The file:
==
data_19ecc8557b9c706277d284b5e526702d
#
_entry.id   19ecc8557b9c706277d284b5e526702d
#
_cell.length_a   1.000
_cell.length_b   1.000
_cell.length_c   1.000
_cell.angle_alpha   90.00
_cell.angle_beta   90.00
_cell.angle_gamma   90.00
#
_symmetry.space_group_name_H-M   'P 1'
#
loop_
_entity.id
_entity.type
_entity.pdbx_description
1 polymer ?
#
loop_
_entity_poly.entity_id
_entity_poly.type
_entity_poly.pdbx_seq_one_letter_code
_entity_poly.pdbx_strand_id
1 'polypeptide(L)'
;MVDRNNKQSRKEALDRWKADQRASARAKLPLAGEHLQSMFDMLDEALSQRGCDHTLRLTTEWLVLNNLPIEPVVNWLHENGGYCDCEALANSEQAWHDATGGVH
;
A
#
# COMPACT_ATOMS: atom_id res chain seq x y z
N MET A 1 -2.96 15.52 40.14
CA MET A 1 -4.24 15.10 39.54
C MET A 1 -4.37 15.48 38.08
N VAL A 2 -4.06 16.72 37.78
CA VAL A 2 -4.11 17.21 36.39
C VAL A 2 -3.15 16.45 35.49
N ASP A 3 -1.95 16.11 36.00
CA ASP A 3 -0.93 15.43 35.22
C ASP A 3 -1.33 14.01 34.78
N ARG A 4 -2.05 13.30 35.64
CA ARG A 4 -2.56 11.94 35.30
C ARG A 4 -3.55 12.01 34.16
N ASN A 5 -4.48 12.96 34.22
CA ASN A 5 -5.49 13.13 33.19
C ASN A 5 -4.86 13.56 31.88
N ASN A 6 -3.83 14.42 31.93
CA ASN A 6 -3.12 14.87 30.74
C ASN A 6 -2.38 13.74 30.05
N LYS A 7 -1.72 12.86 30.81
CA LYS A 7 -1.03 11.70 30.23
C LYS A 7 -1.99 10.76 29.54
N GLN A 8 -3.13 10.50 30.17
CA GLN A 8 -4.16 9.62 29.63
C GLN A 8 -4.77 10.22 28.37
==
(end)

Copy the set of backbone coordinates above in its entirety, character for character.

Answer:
data_19ecc8557b9c706277d284b5e526702d
#
_entry.id   19ecc8557b9c706277d284b5e526702d
#
_cell.length_a   1.000
_cell.length_b   1.000
_cell.length_c   1.000
_cell.angle_alpha   90.00
_cell.angle_beta   90.00
_cell.angle_gamma   90.00
#
_symmetry.space_group_name_H-M   'P 1'
#
loop_
_entity.id
_entity.type
_entity.pdbx_description
1 polymer ?
#
loop_
_entity_poly.entity_id
_entity_poly.type
_entity_poly.pdbx_seq_one_letter_code
_entity_poly.pdbx_strand_id
1 'polypeptide(L)'
;MVDRNNKQSRKEALDRWKADQRASARAKLPLAGEHLQSMFDMLDEALSQRGCDHTLRLTTEWLVLNNLPIEPVVNWLHENGGYCDCEALANSEQAWHDATGGVH
;
A
#
# COMPACT_ATOMS: atom_id res chain seq x y z
N MET A 1 -2.96 15.52 40.14
CA MET A 1 -4.24 15.10 39.54
C MET A 1 -4.37 15.48 38.08
N VAL A 2 -4.06 16.72 37.78
CA VAL A 2 -4.11 17.21 36.39
C VAL A 2 -3.15 16.45 35.49
N ASP A 3 -1.95 16.11 36.00
CA ASP A 3 -0.93 15.43 35.22
C ASP A 3 -1.33 14.01 34.78
N ARG A 4 -2.05 13.30 35.64
CA ARG A 4 -2.56 11.94 35.30
C ARG A 4 -3.55 12.01 34.16
N ASN A 5 -4.48 12.96 34.22
CA ASN A 5 -5.49 13.13 33.19
C ASN A 5 -4.86 13.56 31.88
N ASN A 6 -3.83 14.42 31.93
CA ASN A 6 -3.12 14.87 30.74
C ASN A 6 -2.38 13.74 30.05
N LYS A 7 -1.72 12.86 30.81
CA LYS A 7 -1.03 11.70 30.23
C LYS A 7 -1.99 10.76 29.54
N GLN A 8 -3.13 10.50 30.17
CA GLN A 8 -4.16 9.62 29.63
C GLN A 8 -4.77 10.22 28.37